How can I solve the folowing limit using only algebric manipulation:
limit when x aproches 0 of: {[x^(1/3)]-1}/{x^(1/2)]-1}
Question: Why do you say this is difficult?
Do you realize that $\displaystyle \displaystyle \lim _{x \to 0} \sqrt x $ does not exist because $\displaystyle \sqrt{x}$ is not defined for $\displaystyle x<0$.
But $\displaystyle \displaystyle \lim _{x \to 0^+} \sqrt x=0 $.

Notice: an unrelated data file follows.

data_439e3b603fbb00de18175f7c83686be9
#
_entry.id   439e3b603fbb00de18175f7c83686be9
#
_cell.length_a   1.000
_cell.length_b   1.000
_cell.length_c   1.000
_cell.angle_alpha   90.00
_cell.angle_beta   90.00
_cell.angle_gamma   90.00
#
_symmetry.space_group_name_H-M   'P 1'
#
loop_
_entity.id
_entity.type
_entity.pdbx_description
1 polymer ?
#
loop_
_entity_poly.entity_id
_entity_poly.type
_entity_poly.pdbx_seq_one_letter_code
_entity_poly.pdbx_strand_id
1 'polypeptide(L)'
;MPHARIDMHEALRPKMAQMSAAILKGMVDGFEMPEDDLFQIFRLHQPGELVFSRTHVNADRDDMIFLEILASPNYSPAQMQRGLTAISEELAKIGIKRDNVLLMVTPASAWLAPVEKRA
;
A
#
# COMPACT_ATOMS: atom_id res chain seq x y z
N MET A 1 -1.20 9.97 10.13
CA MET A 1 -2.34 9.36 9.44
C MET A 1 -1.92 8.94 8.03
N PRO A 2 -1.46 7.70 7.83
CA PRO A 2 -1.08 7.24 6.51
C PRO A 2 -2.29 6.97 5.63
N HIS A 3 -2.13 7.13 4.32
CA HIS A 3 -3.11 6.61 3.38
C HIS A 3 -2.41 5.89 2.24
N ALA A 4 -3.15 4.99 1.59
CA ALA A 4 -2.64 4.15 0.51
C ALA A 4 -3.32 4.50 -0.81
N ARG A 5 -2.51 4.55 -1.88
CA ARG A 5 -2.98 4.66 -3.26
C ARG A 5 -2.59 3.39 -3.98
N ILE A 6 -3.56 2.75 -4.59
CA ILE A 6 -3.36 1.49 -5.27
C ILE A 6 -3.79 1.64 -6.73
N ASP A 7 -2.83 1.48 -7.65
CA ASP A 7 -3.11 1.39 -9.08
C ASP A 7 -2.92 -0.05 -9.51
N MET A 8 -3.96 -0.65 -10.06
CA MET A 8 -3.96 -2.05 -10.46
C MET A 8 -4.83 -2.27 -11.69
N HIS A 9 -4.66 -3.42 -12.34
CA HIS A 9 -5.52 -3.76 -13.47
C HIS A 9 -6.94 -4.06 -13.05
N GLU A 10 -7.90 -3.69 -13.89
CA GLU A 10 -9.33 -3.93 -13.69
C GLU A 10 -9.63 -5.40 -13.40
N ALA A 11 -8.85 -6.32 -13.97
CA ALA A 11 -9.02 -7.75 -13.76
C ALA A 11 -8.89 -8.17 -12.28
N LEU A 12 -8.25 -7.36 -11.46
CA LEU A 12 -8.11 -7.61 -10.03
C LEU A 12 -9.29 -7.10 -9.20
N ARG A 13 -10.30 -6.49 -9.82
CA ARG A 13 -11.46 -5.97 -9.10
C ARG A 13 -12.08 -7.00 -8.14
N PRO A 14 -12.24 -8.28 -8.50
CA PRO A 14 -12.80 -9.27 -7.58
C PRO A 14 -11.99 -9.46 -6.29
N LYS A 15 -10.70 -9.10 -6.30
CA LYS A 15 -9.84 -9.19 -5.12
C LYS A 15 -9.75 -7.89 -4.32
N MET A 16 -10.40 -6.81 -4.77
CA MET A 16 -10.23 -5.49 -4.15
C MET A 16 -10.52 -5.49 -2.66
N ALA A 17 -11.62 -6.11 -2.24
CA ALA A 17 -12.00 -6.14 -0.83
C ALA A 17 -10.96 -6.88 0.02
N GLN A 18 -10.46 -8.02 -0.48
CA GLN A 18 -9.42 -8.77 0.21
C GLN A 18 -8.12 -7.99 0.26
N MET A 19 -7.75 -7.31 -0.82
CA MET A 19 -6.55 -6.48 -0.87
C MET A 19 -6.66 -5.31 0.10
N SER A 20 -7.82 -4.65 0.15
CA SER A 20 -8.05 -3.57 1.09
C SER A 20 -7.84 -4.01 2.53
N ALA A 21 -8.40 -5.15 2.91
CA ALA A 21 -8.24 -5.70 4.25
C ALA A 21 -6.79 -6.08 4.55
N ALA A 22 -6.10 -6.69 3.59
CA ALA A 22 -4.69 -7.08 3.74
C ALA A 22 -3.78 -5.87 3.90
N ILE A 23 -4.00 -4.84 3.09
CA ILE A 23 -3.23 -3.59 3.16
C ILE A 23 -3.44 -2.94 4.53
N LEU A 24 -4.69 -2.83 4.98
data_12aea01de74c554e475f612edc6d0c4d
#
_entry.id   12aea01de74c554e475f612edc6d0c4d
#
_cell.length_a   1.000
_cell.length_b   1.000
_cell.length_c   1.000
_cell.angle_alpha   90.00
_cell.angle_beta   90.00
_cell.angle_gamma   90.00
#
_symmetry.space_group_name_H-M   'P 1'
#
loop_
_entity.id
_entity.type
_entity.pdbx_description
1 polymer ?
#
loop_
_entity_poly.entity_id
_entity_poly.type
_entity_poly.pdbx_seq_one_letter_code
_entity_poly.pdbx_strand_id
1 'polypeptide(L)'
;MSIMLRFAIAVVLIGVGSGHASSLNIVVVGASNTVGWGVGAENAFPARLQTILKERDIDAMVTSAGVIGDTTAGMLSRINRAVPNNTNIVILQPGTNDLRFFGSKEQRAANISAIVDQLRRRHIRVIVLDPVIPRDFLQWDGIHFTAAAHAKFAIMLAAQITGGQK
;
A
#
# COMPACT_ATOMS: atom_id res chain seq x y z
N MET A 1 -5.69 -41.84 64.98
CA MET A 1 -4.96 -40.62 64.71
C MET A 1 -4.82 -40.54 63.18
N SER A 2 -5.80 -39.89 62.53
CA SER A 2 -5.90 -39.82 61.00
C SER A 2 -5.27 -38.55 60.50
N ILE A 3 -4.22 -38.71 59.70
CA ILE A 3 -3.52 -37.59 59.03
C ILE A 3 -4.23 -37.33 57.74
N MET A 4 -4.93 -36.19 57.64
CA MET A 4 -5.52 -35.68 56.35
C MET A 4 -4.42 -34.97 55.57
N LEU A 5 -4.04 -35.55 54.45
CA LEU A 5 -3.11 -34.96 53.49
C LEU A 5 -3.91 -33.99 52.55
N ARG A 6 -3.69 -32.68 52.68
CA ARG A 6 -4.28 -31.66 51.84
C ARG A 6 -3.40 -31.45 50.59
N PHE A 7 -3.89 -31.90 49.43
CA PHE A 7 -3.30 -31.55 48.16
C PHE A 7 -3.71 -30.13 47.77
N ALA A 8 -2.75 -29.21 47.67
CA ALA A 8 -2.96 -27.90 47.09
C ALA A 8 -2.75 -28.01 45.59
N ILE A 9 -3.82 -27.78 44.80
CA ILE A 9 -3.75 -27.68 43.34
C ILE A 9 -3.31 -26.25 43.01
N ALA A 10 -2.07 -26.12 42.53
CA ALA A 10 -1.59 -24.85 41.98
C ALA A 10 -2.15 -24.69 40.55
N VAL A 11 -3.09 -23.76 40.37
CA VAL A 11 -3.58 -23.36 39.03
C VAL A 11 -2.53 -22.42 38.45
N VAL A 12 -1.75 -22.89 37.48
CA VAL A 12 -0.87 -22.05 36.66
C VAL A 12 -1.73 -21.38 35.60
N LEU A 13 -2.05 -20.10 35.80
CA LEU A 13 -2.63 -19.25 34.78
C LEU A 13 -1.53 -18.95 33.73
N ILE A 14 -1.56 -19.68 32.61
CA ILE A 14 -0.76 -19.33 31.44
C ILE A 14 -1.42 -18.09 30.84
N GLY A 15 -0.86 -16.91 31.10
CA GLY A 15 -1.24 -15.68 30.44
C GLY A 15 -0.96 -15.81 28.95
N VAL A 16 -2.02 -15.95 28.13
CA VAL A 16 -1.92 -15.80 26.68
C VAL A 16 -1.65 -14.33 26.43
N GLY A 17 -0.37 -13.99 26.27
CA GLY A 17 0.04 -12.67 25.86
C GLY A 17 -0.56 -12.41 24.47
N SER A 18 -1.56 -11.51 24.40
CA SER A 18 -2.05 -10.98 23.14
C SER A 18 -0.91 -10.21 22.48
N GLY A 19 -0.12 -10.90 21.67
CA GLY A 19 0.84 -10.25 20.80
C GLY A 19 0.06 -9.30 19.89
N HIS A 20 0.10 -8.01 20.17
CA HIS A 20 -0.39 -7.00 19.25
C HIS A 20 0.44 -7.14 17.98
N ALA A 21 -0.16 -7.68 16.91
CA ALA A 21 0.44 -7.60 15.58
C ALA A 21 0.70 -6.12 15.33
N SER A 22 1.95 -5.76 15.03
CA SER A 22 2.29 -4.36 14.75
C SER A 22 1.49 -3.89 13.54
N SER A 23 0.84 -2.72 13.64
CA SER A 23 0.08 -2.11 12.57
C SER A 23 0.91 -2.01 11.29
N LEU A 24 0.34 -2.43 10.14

So you may want to double check the statement of this question.
Let's make the problem a bit more interesting and assume that the limit is supposed to be as x goes to 1 rather than 0. You can then check using l'Hôpital's rule that the answer should be 2/3. But it has to be done using only algebraic manipulation, so l'Hôp is not allowed.
Let $\displaystyle u = x^{1/6}$. Then as x goes to 1, u also goes to 1. So we want to find
$\displaystyle \displaystyle \lim_{x\to 1}\frac{x^{1/3}-1}{x^{1/2}-1} = \lim_{u\to 1}\frac{u^2-1}{u^3-1} = \lim_{u\to 1}\frac{(u-1)(u+1)}{(u-1)(u^2+u+1)} = \lim_{u\to 1}\frac{u+1}{u^2+u+1} = \frac23.$
Edit. Beaten by Danny.